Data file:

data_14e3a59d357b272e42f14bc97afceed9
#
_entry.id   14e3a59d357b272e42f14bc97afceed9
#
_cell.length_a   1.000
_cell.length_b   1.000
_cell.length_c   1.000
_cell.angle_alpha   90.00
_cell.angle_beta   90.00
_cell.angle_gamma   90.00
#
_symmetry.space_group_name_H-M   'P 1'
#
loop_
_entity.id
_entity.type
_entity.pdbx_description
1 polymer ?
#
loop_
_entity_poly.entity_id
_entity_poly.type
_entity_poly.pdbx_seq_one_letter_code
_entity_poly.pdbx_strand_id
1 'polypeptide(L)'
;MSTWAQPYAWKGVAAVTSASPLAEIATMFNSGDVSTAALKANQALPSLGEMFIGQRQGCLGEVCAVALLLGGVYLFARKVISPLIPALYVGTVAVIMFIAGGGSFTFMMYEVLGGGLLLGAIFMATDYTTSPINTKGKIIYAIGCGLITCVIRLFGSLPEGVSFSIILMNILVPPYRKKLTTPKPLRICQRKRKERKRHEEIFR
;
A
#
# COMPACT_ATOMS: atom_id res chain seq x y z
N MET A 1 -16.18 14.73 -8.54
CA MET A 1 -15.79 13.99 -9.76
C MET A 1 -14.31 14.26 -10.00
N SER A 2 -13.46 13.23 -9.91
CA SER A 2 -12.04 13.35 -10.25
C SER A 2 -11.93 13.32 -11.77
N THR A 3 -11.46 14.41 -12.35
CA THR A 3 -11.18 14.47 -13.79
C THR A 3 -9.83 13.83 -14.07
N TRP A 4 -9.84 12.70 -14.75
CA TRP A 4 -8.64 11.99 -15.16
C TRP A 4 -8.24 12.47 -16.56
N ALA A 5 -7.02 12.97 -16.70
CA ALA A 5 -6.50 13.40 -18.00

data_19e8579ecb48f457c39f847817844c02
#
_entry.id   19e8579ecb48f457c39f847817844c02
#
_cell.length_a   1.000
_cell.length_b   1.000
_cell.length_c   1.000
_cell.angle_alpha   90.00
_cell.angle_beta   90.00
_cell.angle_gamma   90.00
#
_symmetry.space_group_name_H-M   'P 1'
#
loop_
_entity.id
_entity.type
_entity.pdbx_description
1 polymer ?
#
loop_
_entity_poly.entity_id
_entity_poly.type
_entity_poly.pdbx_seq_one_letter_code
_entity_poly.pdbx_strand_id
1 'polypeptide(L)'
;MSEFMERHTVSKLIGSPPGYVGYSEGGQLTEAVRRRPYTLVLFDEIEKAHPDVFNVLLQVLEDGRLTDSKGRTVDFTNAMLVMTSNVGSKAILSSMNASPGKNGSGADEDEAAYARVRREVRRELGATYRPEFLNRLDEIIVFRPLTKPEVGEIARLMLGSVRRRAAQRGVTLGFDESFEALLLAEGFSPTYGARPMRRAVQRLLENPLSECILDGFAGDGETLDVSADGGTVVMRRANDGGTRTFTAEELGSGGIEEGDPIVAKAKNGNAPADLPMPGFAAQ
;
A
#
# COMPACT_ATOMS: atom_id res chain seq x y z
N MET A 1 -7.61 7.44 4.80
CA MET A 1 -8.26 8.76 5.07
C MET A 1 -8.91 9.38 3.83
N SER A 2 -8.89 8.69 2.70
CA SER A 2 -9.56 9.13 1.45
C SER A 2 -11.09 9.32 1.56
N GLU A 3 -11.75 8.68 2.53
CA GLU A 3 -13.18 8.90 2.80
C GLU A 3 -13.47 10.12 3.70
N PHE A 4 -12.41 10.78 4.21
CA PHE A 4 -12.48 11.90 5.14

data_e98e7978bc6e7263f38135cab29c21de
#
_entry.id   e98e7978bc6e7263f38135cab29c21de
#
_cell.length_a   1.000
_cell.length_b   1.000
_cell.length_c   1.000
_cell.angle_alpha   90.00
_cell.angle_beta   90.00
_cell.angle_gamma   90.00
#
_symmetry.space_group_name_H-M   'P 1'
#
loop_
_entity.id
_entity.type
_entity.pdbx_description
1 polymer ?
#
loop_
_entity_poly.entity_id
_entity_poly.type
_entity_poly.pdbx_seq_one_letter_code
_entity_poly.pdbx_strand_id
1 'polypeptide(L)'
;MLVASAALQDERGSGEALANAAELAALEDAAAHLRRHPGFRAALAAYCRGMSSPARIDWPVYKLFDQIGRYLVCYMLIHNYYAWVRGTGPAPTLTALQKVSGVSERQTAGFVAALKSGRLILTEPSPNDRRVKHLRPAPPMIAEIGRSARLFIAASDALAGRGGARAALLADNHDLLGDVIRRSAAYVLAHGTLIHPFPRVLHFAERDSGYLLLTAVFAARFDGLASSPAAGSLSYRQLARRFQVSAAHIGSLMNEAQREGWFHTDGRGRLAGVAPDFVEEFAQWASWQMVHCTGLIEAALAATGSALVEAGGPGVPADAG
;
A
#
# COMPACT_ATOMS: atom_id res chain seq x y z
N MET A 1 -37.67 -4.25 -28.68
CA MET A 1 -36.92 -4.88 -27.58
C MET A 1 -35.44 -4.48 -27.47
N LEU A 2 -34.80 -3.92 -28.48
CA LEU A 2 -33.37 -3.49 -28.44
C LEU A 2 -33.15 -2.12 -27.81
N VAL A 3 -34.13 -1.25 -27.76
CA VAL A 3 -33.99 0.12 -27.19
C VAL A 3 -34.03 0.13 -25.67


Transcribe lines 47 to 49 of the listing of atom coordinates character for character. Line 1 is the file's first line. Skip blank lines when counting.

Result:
_entry.id   19e8579ecb48f457c39f847817844c02
#
_cell.length_a   1.000